Maps and travel plans

My life has become full of maps, maps, maps and more maps. I am frequently acclimating my sense of direction in new surroundings. Learning my way around Seattle (and Portland, previously) has involved a variety of navigational tests, including figuring out which streets are one-way, and in which direction (and riding the wrong way up/down quite a few); delighting in the discovery of empty alleys, paths and cuts to make my way around…

Downtown Seattle alleyway

learning that Seattle buses going past city lines won’t run on holidays; knowing west by the sight of the Puget Sound; mispronouncing Northwestern cities and streets: Anacortes (sounds like Anacortiss), Puyallup (Pew-al-ep); referencing (and doubting) Google Maps and transposing directions onto my right palm for easy reference while riding; learning to just ask cyclists instead; finding out where good food can be found (International District’s Saigon Deli for cheap banh mi sandwiches ($2.25); loving the ache and burn of pushing up the last 2 blocks (14th to 16th) to the Polo Mansion at the end of the day; learning the distance from Seattle to Spokane (320 miles) and Spokane to Pullman (WA) and Whitefish (MT) (260 miles); comparing bus and train rates and travel times (The bus ride from Spokane to Glacier Nat’l Park is both $10 more and 10 hours more time travelling); checking weather forecasts in other regions; scouring Craigslist for rideshare opportunities; and coordinating my adventures with polo schedules in every city along the way…and contemplating train hopping for a brief moment. Striving to remember place names and geographical relationships; cherishing the good weather and praying it lasts.

Up until this trip, I have been pretty much fully unfamiliar with the geography and climate of the Northwest, and of the midwest–which is where I am heading – at any time of year, and have been exposed only to regions where the weather in June is not typically 57 degrees (F) in the daytime (Seattle). Adjusting to the weather has meant layering up and investing in a windbreaker (Portland rain made this item an urgent necessity). And so far, that has been enough–I am hoping to fare well in the Montana mountains with my sleeping bag and tarp (aka “shelter”); the daily average temperature there is around 70. I expect it will be cooler if I make my way up into the mountains. I will feel it all out when I get closer.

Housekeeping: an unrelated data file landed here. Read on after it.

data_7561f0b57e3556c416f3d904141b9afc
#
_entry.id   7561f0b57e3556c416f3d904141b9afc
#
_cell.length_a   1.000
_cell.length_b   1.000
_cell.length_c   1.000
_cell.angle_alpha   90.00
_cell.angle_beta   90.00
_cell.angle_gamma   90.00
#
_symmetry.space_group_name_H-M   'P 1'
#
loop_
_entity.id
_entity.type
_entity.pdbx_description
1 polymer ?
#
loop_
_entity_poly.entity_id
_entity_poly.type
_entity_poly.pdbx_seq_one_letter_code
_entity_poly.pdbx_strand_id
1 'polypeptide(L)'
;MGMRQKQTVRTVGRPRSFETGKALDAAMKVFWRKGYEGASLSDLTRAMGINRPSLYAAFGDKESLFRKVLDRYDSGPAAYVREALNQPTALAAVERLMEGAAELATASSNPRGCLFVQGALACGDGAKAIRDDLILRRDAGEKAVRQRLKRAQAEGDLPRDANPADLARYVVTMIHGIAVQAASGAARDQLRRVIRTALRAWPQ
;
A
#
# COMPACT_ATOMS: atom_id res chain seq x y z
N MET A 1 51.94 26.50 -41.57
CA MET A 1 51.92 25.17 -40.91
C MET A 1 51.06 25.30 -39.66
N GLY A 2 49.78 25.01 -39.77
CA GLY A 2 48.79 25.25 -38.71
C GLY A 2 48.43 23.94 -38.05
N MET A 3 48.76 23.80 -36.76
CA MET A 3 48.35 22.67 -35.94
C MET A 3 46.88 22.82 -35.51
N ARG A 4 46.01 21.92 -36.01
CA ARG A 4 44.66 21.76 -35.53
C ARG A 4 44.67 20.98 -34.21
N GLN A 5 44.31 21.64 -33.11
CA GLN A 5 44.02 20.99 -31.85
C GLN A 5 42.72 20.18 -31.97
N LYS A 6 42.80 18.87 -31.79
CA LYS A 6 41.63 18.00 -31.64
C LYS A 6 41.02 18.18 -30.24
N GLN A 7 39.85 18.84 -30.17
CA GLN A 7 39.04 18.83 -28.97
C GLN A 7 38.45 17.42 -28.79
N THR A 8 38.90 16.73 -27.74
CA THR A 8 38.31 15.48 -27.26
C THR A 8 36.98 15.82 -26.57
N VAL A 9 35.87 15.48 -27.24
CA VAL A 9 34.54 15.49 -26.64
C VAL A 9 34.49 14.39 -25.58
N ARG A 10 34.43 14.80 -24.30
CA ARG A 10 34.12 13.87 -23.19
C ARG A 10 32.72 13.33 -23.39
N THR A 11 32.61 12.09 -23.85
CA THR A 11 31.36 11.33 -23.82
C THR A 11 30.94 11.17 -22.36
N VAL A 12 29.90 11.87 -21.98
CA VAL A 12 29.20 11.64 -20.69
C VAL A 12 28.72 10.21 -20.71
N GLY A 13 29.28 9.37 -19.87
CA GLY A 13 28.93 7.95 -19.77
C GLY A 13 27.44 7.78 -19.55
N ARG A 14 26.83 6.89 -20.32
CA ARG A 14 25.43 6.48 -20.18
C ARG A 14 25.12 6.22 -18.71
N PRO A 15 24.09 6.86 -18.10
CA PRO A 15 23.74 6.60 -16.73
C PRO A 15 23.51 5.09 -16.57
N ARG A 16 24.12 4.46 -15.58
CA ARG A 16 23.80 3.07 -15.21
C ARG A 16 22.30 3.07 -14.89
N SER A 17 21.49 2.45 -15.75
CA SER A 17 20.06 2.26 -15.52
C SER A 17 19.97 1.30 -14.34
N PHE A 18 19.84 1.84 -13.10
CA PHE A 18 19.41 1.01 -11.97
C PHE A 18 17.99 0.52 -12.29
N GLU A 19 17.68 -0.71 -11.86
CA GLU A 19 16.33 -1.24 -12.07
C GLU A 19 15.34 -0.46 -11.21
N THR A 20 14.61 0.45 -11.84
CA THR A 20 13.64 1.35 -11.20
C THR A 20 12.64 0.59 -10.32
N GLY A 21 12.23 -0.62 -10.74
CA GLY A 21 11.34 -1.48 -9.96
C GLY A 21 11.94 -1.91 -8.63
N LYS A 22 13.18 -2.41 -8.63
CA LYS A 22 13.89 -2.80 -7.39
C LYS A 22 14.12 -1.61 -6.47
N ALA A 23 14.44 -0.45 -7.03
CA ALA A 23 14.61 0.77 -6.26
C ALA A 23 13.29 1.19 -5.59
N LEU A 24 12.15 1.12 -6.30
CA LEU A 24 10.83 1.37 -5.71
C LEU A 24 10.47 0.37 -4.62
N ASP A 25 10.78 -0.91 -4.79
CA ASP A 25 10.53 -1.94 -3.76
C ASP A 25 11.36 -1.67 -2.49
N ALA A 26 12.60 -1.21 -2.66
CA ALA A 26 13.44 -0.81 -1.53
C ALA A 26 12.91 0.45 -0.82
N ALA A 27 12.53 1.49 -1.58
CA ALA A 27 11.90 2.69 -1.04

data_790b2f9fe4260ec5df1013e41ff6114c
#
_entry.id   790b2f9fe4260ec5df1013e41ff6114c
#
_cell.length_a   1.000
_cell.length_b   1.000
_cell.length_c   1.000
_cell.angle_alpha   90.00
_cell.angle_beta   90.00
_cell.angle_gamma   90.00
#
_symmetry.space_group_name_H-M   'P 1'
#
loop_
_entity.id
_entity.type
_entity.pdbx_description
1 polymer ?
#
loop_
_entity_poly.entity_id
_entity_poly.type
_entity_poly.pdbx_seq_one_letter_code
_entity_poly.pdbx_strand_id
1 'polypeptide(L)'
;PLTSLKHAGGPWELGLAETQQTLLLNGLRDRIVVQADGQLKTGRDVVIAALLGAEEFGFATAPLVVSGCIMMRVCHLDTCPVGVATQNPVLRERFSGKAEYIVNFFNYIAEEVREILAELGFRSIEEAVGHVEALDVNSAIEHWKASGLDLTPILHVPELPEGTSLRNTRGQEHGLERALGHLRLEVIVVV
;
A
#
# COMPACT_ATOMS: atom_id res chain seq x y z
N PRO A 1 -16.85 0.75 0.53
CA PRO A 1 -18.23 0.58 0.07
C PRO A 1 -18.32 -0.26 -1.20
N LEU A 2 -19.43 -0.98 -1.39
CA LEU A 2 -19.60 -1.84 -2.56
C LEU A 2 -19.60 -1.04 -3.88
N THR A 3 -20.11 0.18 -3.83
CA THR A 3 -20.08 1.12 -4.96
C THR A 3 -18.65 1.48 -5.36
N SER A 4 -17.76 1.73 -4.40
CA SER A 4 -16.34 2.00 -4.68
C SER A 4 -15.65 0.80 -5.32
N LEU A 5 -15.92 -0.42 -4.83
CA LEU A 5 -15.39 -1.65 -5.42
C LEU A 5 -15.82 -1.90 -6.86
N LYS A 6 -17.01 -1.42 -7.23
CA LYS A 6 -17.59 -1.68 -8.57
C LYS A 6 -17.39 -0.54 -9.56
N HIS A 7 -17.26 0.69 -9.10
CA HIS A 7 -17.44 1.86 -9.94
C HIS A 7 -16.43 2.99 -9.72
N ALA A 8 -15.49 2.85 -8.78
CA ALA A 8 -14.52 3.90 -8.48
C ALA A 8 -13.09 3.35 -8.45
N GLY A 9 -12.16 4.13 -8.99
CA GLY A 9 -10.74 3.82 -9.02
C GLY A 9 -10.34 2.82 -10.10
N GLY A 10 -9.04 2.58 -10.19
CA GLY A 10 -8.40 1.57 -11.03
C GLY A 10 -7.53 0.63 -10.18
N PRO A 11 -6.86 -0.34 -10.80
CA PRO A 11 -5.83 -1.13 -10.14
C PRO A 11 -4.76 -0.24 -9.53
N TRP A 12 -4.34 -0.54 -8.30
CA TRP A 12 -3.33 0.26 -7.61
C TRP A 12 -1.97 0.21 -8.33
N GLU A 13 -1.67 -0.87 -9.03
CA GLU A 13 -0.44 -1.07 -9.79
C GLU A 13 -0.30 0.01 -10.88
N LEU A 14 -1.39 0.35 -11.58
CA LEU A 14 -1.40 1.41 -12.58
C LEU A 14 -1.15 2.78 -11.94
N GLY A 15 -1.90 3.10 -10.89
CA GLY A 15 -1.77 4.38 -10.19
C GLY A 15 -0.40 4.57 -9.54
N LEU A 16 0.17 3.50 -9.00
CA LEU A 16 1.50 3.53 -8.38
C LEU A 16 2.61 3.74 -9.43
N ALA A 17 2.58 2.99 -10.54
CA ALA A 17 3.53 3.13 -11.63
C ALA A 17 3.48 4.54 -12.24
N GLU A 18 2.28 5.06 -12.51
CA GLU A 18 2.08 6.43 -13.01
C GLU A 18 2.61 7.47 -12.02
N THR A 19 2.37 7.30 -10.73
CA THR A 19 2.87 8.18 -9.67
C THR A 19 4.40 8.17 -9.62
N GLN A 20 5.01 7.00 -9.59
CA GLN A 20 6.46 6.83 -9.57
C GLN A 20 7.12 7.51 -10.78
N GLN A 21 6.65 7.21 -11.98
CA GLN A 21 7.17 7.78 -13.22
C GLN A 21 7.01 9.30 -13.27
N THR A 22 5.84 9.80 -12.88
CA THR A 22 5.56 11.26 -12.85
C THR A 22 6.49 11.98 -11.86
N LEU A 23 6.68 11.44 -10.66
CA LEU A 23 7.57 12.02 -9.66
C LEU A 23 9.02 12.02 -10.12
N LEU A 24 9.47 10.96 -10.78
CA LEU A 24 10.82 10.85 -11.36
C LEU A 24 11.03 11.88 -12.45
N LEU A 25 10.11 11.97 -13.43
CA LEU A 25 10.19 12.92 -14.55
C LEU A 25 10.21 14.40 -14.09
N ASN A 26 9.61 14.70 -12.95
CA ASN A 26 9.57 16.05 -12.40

One week ago I had no idea or yearning to head to anywhere in Montana, yet one sleepless wandering morning in Portland led me into Powell’s Books, where a book on hiking (“50 Places to Hike Before You Die”) piqued my interest–in Glacier National Park in particular–and a new destination was added to my route about the Northwest. Or perhaps 3 or 4 new destinations: I am stopping over in Spokane for about a half a day, and when I depart Glacier National, I hope to head out to Bozeman or Missoula–or both if the opportunity presents itself.

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